When scammers try to gain sympathy from the email readers or to entice them with huge amount of money, they will usually mention a tragedy or, any event that attracted huge public attention. They may also want the users to read additional information, therefore a URL from a well-known news site is also provided. This addition of a link may assure a reader that the email is genuine, and some action needs to be taken in response to the email. Toward the end of the email scam, an appeal to help the victims is made if it is a tragic event. This message will also provide contact information in the form of email addresses, phone or fax numbers.
Anti spam filters will find it easier to block the news URLs in the scam message because, although they are legitimate, these are old news items and should ideally not be in circulation for any reason.
For the sake of curiosity, we went through our active filters to check such news URLs and surprisingly found some of the filters created as early as 2009 still blocking emails. Spam caught for each URL is in the range of 3 million to 9 million messages. For Symantec customers, these are the most abused tragedies or events used inside "419" scam messages with URLs from legitimate news site (indirectly a proof) inserted in the mail body. Most unexpectedly, these filters are still catching spam.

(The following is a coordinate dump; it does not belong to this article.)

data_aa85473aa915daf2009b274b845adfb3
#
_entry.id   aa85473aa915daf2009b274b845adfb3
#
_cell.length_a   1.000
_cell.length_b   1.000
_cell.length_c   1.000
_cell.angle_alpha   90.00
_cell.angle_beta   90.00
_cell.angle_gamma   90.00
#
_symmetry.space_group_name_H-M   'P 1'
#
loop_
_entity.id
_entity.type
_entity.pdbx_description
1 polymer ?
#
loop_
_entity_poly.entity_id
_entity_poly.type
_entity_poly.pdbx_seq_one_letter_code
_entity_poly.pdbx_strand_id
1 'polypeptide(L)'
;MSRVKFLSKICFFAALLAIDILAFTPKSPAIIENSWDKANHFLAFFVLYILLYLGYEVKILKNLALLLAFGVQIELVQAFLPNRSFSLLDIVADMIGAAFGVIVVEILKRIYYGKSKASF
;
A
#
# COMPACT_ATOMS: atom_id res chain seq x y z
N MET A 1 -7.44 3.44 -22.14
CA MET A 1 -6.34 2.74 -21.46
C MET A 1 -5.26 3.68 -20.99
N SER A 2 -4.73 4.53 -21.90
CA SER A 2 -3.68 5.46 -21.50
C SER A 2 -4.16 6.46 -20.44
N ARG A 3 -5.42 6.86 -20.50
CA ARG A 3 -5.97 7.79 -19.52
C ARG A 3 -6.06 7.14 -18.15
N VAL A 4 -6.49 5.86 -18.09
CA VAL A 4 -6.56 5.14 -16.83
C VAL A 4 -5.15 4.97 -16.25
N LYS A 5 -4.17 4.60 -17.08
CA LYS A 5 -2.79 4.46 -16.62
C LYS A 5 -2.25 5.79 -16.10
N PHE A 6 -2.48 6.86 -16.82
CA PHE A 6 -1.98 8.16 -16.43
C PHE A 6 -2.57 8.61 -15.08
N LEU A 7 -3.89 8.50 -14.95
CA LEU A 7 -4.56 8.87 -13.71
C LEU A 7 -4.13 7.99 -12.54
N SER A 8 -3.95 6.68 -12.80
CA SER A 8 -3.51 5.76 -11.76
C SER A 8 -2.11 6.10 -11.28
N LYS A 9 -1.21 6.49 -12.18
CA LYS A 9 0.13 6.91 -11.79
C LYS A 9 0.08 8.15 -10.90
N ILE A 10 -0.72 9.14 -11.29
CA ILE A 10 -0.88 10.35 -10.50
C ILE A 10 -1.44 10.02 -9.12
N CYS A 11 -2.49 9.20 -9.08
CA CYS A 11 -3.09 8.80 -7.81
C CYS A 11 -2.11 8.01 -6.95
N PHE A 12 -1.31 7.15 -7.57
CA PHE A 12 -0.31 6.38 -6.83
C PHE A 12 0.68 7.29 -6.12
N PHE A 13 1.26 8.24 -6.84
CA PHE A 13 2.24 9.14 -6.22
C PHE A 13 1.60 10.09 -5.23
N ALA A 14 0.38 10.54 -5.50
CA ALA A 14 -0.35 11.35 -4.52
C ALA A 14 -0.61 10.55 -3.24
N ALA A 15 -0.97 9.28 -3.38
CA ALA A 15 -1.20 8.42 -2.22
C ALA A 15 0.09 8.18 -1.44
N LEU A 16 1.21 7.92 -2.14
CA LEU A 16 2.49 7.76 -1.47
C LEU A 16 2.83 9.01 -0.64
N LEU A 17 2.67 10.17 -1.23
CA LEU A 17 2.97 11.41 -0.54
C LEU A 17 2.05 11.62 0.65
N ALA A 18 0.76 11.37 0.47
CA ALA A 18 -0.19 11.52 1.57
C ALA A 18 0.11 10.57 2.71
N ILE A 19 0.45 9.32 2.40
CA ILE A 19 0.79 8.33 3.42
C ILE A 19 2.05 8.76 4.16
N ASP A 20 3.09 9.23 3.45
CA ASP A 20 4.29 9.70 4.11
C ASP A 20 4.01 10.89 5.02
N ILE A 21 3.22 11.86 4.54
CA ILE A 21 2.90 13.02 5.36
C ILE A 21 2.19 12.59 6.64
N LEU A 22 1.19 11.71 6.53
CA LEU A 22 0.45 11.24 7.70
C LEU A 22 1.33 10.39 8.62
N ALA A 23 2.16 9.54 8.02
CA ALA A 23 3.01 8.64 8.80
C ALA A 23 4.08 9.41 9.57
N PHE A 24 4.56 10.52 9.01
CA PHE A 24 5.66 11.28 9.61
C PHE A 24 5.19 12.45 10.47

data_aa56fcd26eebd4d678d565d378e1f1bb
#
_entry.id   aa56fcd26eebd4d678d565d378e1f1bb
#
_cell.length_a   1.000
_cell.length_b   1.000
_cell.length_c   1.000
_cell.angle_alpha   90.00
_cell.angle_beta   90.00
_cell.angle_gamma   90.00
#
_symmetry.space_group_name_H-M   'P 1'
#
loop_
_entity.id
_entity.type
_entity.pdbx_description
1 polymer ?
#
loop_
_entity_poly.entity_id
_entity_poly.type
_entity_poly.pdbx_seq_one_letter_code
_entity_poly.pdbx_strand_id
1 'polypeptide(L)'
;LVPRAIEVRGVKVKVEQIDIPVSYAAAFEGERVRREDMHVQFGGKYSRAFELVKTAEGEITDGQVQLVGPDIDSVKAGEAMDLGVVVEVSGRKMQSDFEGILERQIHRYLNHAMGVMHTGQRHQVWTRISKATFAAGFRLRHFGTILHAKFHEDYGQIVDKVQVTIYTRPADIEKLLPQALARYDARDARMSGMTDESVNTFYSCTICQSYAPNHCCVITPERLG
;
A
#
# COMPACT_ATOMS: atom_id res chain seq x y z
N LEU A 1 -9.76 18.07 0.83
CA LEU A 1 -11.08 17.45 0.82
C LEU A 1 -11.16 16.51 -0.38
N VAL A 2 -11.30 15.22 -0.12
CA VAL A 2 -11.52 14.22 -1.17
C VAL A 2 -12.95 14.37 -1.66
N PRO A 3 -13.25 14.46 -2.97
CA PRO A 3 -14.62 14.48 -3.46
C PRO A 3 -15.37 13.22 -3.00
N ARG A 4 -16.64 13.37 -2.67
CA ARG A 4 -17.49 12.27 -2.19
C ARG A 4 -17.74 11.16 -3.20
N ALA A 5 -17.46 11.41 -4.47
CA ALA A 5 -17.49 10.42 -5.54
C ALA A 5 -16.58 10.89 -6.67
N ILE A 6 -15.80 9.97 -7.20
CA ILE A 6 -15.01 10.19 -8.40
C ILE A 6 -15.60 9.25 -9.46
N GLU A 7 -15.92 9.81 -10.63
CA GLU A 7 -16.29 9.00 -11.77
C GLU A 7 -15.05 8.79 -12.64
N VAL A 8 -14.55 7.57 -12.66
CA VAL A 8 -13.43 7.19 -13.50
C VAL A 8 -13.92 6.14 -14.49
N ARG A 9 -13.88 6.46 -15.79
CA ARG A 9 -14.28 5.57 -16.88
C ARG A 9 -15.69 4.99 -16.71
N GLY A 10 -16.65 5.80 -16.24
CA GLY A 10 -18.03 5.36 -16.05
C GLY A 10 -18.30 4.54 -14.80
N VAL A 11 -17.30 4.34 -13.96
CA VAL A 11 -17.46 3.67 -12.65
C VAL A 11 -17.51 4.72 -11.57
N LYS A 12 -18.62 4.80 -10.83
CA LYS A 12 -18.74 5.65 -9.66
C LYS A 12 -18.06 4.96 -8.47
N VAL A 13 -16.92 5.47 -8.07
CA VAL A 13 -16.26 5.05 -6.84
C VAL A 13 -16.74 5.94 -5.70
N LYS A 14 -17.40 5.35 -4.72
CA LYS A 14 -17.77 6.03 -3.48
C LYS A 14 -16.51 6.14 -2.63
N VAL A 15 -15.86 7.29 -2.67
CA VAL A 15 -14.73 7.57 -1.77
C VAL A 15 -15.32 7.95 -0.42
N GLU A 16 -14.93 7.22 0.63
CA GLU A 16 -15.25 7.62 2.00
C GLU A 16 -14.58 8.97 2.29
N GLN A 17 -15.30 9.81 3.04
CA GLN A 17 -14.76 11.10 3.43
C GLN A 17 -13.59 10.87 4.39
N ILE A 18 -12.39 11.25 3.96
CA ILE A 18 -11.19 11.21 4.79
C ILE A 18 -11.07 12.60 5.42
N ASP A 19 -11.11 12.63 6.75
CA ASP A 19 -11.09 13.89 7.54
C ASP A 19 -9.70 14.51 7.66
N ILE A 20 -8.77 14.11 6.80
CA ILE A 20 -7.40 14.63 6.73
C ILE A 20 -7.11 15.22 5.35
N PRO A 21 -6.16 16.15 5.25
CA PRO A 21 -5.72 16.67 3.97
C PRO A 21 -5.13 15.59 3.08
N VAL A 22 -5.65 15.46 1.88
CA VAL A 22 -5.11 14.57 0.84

The most abused news links are listed in the descending order of their spam caught:
- Foreign currency worth $200 million found in Baghdad, Iraq in 2003
- Indian Ocean earthquake in 2004
- News on Flight 111 crash in 1998
- News on airline crash in 2003
News link on foreign currency worth $200 million found in Baghdad was used the most and it looks like this was the most convincing story to persuade users. Below image shows the contents of the email.
Figure 1: Iraq war booty email scam
Be it a tragic event or a find like in Baghdad, scammers will try to make most of it. They will try to convince users to contact them and may extract money from the recipients. Therefore, email users need to be careful when contributing to a charity organization. Type the website name of an organization directly into the Web browser, rather clicking URLs in the message. Also, when entering personal or financial details, ensure the website is encrypted with SSL by looking for the padlock, https or green address bar. Most importantly, users must never use the contacts provided in the email scams – simply do not reply to scams.
Leave a reply